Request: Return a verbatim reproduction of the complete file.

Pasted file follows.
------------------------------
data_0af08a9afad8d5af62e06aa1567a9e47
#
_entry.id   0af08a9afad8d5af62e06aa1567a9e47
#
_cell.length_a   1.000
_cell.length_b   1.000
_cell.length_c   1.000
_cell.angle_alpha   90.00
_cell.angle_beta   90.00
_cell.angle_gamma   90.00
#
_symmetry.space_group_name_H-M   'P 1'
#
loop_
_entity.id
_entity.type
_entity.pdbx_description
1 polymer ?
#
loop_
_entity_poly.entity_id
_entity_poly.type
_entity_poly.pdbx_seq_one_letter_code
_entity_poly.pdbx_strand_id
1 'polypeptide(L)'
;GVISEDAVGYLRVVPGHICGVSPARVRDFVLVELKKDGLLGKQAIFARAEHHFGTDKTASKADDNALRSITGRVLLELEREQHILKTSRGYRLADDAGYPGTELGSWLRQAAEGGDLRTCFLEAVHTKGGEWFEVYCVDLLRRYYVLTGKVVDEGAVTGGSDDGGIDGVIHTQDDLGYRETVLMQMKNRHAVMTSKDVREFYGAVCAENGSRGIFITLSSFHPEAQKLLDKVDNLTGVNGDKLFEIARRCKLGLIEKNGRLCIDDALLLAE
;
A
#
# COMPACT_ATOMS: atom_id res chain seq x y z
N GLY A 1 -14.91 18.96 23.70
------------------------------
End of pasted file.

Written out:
data_0af08a9afad8d5af62e06aa1567a9e47
#
_entry.id   0af08a9afad8d5af62e06aa1567a9e47
#
_cell.length_a   1.000
_cell.length_b   1.000
_cell.length_c   1.000
_cell.angle_alpha   90.00
_cell.angle_beta   90.00
_cell.angle_gamma   90.00
#
_symmetry.space_group_name_H-M   'P 1'
#
loop_
_entity.id
_entity.type
_entity.pdbx_description
1 polymer ?
#
loop_
_entity_poly.entity_id
_entity_poly.type
_entity_poly.pdbx_seq_one_letter_code
_entity_poly.pdbx_strand_id
1 'polypeptide(L)'
;GVISEDAVGYLRVVPGHICGVSPARVRDFVLVELKKDGLLGKQAIFARAEHHFGTDKTASKADDNALRSITGRVLLELEREQHILKTSRGYRLADDAGYPGTELGSWLRQAAEGGDLRTCFLEAVHTKGGEWFEVYCVDLLRRYYVLTGKVVDEGAVTGGSDDGGIDGVIHTQDDLGYRETVLMQMKNRHAVMTSKDVREFYGAVCAENGSRGIFITLSSFHPEAQKLLDKVDNLTGVNGDKLFEIARRCKLGLIEKNGRLCIDDALLLAE
;
A
#
# COMPACT_ATOMS: atom_id res chain seq x y z
N GLY A 1 -14.91 18.96 23.70